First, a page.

How to Play Children's Go Fish

By Sherry Honeycutt Hatfield
Four jacks
Cards. Gambling. Game. Four Jacks/knaves. Four suites image by L. Shat from

Go Fish is a children's card game for two to five players that has been a favorite for many years. You can play it with a standard 52-card deck or a specialty card deck that has 40 cards. Often these specialty cards have colorful pictures of fish or other animals that youngsters enjoy matching into pairs. Older children and even adults may want to use a regular deck of cards. With these cards, instead of matching into pairs, you will be matching all four of the same number or rank. Suits are not used in Go Fish.

Instructions for a Specialty Deck

Deal every player five cards face down.

Place the remaining cards face down to make a "draw pile."

Place any matching pair face-up on the table in front of your opponents (players that have been dealt any).

The first player to the left of the dealer asks any of the other players if they have a certain card, matching one in their hand. If the person asked has that card they must give it to the player who asked for it. If they do not have it, they respond, "Go fish."

Draw one card from the draw pile when told to "Go fish." If that card matches, then lay your pair in front of you and continue to play until you don't draw a match. If the first card drawn does not match, hold it in your hand and the person to your left takes her turn.

Continue playing until one player is out of cards. The player with the most pairs displayed at that time is the winner.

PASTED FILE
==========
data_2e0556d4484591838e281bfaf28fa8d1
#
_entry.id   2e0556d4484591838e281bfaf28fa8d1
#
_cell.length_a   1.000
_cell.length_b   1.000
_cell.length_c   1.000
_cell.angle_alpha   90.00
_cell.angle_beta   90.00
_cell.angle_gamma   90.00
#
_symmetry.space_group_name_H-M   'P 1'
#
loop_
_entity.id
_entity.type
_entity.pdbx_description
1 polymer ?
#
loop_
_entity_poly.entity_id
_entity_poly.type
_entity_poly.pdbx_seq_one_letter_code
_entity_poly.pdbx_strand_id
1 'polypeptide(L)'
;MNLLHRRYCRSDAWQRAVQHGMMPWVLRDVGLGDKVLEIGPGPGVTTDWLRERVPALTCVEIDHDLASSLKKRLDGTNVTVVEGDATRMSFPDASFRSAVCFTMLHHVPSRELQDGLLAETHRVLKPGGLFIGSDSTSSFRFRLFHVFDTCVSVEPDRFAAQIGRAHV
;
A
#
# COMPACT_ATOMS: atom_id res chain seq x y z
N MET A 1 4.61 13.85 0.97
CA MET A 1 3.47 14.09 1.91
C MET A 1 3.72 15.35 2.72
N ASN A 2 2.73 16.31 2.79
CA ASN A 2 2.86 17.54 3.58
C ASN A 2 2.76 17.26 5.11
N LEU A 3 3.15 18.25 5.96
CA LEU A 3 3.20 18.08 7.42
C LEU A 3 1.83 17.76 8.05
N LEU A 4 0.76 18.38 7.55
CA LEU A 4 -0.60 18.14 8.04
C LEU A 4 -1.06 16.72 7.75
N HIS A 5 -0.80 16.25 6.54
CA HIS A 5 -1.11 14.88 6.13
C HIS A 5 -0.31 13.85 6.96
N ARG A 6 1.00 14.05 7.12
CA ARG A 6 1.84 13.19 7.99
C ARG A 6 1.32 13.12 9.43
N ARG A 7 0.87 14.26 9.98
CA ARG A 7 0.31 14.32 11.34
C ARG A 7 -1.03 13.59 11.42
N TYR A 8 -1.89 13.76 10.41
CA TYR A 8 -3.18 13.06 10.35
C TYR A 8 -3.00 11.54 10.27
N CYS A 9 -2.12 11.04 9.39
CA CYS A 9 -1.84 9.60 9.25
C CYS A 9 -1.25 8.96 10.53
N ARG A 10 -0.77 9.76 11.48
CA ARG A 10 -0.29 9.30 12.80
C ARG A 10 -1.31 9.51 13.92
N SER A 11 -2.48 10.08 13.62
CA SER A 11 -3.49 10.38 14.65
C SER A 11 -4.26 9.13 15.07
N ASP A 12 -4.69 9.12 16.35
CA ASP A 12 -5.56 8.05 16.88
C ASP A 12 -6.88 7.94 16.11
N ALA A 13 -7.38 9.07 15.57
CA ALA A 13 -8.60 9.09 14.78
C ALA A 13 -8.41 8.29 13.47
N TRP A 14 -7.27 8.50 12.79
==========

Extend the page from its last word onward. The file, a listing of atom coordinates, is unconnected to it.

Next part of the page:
Variations for a Standard 52-Card Deck

Deal seven cards to each player, unless there are more than three players and then each person receives five cards. A player does not lay down a pair; rather, they wait to get four of a certain number or rank.

Surrender each of any card in your hand that is asked for during play--for instance, every suit of jack or 10. If the player is told to "go fish," and the first card drawn is the one the player had asked for, they show everyone that card and draw again. If that makes the fourth of that kind, the player then plays those cards face up and continues their turn until they are unable to play.

Finish playing when a player runs out of cards or there are no cards left in the draw pile. The player with the most sets of four cards displayed is the winner.

About the Author

Residing in Bloomfield, Ind., Sherry Honeycutt Hatfield has been writing since 1998. Her articles have appeared in "Wee Ones," "Angels on Earth" and "Woman’s World" magazines, as well as in the "Chicken Soup" series. She belongs to the Society of Children's Book Writers and Illustrators and is a graduate of the Institute of Children's Literature. Hatfield received a Literary Achievement Award in 2006.